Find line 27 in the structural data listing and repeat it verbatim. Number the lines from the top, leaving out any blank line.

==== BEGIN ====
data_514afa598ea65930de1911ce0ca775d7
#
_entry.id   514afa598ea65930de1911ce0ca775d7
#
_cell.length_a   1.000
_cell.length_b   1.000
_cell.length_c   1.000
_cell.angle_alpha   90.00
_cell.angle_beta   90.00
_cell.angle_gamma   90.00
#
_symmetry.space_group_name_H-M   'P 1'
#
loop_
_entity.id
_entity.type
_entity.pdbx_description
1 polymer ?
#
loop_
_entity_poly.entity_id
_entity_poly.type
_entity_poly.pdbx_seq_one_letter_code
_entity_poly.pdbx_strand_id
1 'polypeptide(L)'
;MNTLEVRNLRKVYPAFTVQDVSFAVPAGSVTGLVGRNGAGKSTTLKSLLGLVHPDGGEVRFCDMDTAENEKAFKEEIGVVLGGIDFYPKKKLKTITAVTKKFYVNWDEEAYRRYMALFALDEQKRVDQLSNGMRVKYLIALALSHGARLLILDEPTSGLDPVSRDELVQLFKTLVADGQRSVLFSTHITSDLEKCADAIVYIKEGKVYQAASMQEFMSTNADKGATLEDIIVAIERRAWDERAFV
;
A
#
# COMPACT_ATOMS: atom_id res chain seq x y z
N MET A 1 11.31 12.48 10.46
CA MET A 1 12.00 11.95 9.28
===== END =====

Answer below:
;